In the first half of the season if you backed all my tips and didn’t lay, you’d be a muppet because I say in almost every post bets that can be hedged should be. However, you’d also be down £8.14. I don’t have a figure for the result if you did hedge your bets, but believe you’d be moderately ahead.
The first half of the season also saw a huge divide regarding qualifying and race betting. Namely, I’m alright at qualifying betting but as much use as a condom made of sandpaper when it comes to race day.
More detail is available here, as is a lovely graph:
In the latter half of the season (Silverstone to Abu Dhabi) I kept better records of what happened regarding the bets and what the impact of hedging is. Naturally, hedging does make things a bit fuzzier, as people will hedge at different times with different stakes.
Without hedging, just 3 of the last 10 races ended green. With hedging, this number rises to 5. Hedging improved the result at 5 races, made no difference at 3 (the ones where I couldn’t tip much due to stupid start times or personal business) and worsened the result at 2. At Spa and Monza, hedging turned red results into green ones.
Below is a splendid graph showing the impact of hedging. The blue line is what happened if you put £10 on every tip, and left at it that, the pink line is what happened if put £10 on every tip and (if possible) hedged.
The total affect, from Silverstone to Abu Dhabi, is an improvement of £61, taking a £53 loss and making it into an £8 profit. Now, that’s still a bit rubbish, but it does show just how useful it is to hedge bets.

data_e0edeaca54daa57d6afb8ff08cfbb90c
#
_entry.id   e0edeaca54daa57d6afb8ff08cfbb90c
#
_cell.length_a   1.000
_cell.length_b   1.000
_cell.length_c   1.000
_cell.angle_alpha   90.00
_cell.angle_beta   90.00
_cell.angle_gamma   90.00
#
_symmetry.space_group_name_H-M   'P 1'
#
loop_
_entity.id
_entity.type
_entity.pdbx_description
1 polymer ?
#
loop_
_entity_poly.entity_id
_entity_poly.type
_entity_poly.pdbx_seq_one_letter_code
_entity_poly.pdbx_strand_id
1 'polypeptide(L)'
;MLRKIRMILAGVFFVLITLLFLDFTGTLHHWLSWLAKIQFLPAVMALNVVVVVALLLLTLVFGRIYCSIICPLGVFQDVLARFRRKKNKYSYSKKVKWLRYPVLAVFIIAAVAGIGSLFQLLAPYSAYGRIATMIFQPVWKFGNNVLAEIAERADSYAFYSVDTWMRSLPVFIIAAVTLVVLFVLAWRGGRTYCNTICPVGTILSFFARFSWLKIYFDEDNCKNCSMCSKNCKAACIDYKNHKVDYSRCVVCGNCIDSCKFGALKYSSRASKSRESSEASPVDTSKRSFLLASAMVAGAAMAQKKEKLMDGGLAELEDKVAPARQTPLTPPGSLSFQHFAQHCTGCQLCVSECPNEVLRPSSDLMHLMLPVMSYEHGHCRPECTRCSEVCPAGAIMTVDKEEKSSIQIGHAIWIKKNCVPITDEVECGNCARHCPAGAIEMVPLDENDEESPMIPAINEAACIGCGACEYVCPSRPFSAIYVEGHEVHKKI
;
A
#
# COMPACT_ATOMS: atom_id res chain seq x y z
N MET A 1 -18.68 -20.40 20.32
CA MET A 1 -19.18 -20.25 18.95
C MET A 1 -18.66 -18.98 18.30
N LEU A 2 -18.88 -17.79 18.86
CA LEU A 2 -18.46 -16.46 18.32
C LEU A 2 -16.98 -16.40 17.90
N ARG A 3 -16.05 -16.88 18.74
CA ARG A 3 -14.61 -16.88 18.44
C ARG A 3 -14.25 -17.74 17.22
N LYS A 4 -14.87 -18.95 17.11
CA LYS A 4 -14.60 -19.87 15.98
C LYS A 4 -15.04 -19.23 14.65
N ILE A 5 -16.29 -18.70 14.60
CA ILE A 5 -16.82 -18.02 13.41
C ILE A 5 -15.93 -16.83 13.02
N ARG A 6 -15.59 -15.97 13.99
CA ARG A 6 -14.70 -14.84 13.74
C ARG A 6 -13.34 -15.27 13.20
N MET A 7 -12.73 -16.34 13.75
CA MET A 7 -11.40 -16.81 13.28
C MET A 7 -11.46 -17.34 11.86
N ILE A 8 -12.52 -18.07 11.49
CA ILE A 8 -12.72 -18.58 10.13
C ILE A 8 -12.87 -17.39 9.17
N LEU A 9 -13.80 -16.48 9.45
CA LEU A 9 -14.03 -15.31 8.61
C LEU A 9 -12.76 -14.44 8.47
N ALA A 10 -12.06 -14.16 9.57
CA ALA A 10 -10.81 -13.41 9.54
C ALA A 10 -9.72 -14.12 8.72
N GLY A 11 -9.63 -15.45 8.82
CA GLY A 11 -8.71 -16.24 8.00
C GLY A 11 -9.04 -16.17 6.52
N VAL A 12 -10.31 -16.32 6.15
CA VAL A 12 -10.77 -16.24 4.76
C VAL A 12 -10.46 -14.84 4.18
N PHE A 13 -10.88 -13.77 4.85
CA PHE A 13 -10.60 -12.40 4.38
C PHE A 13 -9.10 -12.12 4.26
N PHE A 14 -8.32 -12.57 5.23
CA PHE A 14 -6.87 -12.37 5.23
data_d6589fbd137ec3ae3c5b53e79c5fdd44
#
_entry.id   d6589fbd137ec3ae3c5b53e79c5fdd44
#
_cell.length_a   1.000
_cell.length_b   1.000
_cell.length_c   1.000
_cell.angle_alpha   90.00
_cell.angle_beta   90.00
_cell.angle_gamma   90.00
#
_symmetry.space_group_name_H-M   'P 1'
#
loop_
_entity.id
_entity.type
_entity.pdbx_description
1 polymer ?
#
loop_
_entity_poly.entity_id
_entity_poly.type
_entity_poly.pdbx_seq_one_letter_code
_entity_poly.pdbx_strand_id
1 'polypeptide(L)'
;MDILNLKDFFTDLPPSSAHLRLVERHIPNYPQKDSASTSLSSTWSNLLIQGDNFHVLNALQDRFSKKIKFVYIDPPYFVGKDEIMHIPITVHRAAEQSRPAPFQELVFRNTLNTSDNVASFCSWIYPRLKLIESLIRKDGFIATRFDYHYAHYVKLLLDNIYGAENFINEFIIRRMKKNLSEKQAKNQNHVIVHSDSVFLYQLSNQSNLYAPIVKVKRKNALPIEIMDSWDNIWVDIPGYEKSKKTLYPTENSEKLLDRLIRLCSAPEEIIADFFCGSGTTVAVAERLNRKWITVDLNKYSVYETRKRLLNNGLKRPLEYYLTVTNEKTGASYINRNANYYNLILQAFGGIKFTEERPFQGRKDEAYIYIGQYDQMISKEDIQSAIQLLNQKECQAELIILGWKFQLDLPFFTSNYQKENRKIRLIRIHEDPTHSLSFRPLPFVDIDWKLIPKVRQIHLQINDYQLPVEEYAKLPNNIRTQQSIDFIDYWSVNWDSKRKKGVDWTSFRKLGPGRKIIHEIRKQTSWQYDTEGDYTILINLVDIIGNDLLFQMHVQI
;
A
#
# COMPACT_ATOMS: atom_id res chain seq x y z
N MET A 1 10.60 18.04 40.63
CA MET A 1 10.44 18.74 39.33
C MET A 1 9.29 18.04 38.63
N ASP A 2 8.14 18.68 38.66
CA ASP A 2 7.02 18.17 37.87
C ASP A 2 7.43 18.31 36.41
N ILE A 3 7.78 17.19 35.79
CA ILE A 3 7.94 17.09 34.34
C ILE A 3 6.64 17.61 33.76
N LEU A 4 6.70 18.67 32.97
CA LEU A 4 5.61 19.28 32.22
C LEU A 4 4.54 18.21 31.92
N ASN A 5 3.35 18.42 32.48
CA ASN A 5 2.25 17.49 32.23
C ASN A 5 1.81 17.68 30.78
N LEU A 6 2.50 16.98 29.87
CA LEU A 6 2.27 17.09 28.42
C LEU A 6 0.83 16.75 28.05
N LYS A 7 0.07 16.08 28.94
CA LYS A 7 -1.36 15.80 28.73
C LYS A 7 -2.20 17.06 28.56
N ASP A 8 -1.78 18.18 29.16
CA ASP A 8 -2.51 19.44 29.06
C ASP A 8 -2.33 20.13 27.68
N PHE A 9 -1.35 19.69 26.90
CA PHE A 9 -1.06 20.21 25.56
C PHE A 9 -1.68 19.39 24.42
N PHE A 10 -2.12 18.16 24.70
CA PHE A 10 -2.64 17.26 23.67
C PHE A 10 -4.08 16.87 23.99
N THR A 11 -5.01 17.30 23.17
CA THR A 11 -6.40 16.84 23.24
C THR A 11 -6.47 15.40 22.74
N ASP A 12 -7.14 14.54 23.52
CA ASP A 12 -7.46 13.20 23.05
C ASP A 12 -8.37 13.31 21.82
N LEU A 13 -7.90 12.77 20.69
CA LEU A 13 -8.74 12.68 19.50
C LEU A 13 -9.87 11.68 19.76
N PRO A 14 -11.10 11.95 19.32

In F1, fortune can be very capricious. A good example is the Turkish GP, where I got my best result not due to foresight but because Vettel very helpfully collided with Webber. Obviously this works both ways, such as when Alonso failed to get pole at Hockenheim by 0.002s after I’d backed him at 6.8 [and laid at evens to end up all square].
Weather, mechanical failure, being hit by another car and driver error can all ruin a race, and advantage those behind. This is why I think hedging is best, with the odd exception (first lap leader being one).
For the next season, my plan is to offer tips on the main site, and do a post-race analysis for each GP. Depending on how things go, I may revert to the three articles per Grand Prix format.
Going forward, I will probably do a preview of the 2011 season in February, and possibly write a little about the testing in that month. The first race is, sadly, Bahrain from 11-13 March.
So, this is the final 2010 post. On track the season had many ups and downs, as did my tips. Hopefully the next season will see a bit more reliability from me, and a competitive Mercedes joining the Red Bulls, Ferraris and McLarens battling for race wins.
See you then.